When things happen
Find out when everything happens in the Scenic City.
What's new
What's coming our way in Chattanooga.
Where we live
A guide to the region’s diverse housing options.
Where we work
From candies to cars, what’s made in Chattanooga.
Where we play
From parks to theaters, there’s lots of entertainment.
Need to know
A resident’s guide for getting by in the Scenic City.
Wacky Weather
by Tim Omarzu
Thursday, March 27, 2014    |   
  • photo
    Steam from a rooftop air unit clouds this view of the famous Dome Building in downtown Chattanooga as a burst of late afternoon snow covers the north side of the gold cap.
    Photo by Tim Barber /Chattanooga Times Free Press.

Chattanooga Annual Averages

Precipitation: 52.48 inches

Days with 0.01 inches or more of precipitation: 119.6

Snowfall: 3.9 inches

Days with 1 inch or more of snowfall: 1

Days with thunderstorms: 54.8

Days at or above 90: 47.7

Days with dense fog: 27.3

Days at or below 32: 58.3

Average first freeze: Nov. 4

Average last freeze: April 1

Average first frost: Oct. 20

Average last frost: April 14

Source: National Weather Service, Morristown, Tenn.

Chattanooga Record Temperatures

Highest temperature: 107 F (June 30 and July 1, 2012)

Lowest temperature: -10 F (Jan. 21, 1985, Jan. 31, 1966, Feb. 13, 1899)

Most rain in 24 hours: 9.5 inches (Sept. 5-6, 2011)

Most rain in one month: 16.32 inches (March 1980)

Most rain in one year: 73.70 inches (1994)

Most snow in 24 hours: 20 inches (March 12-13, 1993)

Most snow in one season: 23.9 inches (1894-95)

Most snow on Christmas: 5.1 inches (1969)

Source: National Weather Service, Morristown, Tenn.

Chattanooga has all four seasons -- sometimes in the space of a week.

Take January 2013, for example. It was about 7 degrees colder than average, and even dipped into the single digits midweek early in the month. Then, a few days later, residents shed their coats and welcomed temperatures in the 60s.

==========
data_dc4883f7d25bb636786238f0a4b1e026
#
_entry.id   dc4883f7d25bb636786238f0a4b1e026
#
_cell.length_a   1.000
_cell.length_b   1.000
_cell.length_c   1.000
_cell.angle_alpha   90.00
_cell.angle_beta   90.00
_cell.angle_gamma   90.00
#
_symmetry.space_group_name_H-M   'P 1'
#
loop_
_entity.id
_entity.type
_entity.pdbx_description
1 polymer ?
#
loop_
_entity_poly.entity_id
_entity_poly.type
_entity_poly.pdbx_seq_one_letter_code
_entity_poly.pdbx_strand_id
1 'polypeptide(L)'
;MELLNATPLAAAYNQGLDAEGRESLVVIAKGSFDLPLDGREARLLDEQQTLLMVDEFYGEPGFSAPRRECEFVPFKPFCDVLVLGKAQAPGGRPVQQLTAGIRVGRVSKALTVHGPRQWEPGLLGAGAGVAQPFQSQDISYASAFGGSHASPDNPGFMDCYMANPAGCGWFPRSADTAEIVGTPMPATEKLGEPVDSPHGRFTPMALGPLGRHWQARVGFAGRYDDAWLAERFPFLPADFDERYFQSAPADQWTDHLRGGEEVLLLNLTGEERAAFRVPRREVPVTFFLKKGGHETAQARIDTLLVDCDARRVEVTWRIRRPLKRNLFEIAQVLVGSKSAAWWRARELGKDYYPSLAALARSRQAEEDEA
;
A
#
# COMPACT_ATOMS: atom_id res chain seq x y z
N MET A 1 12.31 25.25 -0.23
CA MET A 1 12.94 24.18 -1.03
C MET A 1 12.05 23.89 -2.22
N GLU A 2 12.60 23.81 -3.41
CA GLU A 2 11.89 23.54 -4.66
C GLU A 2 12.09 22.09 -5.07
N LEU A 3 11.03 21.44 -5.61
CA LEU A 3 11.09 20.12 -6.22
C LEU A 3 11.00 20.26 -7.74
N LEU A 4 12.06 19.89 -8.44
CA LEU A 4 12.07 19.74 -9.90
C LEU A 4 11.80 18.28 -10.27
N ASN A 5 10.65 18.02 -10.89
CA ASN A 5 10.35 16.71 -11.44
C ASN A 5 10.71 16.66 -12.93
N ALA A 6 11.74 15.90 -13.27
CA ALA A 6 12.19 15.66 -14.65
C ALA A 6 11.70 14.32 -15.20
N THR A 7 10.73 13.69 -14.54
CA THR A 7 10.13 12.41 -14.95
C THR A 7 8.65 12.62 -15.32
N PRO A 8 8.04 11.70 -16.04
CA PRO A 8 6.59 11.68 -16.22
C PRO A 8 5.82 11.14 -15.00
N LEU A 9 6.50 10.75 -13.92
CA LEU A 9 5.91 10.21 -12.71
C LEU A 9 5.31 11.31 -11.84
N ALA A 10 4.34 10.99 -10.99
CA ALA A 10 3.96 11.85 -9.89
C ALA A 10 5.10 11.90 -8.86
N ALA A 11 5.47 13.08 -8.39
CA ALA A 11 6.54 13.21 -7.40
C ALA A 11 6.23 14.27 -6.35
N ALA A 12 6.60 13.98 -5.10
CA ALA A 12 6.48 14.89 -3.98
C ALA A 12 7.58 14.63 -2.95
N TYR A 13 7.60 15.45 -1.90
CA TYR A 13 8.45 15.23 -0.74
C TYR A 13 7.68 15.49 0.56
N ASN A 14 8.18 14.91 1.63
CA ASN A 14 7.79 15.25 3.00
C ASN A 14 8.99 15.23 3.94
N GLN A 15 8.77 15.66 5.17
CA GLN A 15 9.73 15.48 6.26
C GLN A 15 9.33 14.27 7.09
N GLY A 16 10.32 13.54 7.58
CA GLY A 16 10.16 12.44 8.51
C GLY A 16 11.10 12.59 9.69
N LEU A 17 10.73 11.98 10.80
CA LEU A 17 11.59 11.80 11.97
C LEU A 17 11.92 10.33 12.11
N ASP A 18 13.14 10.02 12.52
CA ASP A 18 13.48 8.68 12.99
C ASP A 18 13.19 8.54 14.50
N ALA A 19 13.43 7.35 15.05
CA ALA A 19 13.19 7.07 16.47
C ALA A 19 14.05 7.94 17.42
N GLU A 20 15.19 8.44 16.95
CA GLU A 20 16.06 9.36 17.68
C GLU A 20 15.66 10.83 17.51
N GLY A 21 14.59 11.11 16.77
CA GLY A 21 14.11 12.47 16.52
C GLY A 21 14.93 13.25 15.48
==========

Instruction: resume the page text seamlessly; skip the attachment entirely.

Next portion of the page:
Weather forecasters are loathe to use the word weird, though, to describe Chattanooga's climate.

"It's weather," said Derek Eisentrout, of the National Weather Service's Morristown, Tenn., office that does Chattanooga's forecasting. "Normal" in the weather world is based on 30-year averages of data, he said.

"You have a lot of ups and downs and ebbs and flows in 30 years," Eisentrout said.

And on average, Chattanooga's weather has some predictable patterns.

For example, the 52.48 inches of annual precipitation is split fairly evenly among the 12 months, ranging between a little more than 3 inches in October, the driest month, and close to 5 inches in January, the wettest.

That 52.48 inches of precipitation, by the way, is significantly more than Seattle's annual of 38 inches and the national average of 38.67 inches of annual precipitation.

One of Chattanooga's nicknames is "Gateway to the Deep South," and its summers can be hot, with temperatures topping 90 degrees about 48 days each year, or 13 percent of the time. Chattanooga's annual average temperature is 57.2 degrees, above the national average of 54.5 degrees.

Year-round humidity here is 75.32 percent, slightly below the national average of 77.52 percent.

While those averages may sound, well, average, the Scenic City still sees its shares of climactic ups and downs, leading to the old saying here, "If you don't like the weather, wait an hour or two and it will change."

Contact staff writer Tim Omarzu at tomarzu@timesfreepress.com or 423-757-6651.